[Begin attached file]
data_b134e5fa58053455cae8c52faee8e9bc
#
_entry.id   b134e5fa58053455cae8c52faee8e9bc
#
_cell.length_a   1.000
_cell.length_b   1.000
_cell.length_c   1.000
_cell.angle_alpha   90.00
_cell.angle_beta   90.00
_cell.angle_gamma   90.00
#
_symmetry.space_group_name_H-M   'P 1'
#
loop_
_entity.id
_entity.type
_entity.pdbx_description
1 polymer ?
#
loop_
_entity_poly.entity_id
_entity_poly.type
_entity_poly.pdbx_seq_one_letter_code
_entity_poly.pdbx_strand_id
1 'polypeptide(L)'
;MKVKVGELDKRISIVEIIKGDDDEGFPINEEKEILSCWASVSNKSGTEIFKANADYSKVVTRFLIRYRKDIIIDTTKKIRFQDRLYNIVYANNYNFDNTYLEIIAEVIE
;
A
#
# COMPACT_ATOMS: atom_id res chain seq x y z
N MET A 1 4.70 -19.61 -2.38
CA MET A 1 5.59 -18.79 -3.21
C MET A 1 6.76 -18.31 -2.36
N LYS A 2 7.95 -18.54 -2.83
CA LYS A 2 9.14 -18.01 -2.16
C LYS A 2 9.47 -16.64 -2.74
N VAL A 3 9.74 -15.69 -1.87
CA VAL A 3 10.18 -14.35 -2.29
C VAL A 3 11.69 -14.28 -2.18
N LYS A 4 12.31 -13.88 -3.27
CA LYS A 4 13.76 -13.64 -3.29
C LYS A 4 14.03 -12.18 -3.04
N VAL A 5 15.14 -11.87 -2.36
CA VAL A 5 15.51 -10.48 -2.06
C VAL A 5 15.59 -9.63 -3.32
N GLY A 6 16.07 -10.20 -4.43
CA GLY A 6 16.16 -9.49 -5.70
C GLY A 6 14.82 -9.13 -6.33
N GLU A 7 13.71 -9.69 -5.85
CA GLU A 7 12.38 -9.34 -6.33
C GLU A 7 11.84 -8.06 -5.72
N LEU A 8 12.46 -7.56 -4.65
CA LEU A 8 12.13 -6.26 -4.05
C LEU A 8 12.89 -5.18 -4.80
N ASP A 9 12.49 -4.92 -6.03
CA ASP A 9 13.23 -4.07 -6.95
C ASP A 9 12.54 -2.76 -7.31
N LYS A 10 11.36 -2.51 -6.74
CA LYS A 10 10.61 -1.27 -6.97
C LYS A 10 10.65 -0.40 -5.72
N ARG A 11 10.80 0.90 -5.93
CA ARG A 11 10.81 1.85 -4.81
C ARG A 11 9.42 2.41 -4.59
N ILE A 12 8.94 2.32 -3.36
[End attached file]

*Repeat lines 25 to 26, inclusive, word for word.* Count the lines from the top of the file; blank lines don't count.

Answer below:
1 'polypeptide(L)'
;MKVKVGELDKRISIVEIIKGDDDEGFPINEEKEILSCWASVSNKSGTEIFKANADYSKVVTRFLIRYRKDIIIDTTKKIRFQDRLYNIVYANNYNFDNTYLEIIAEVIE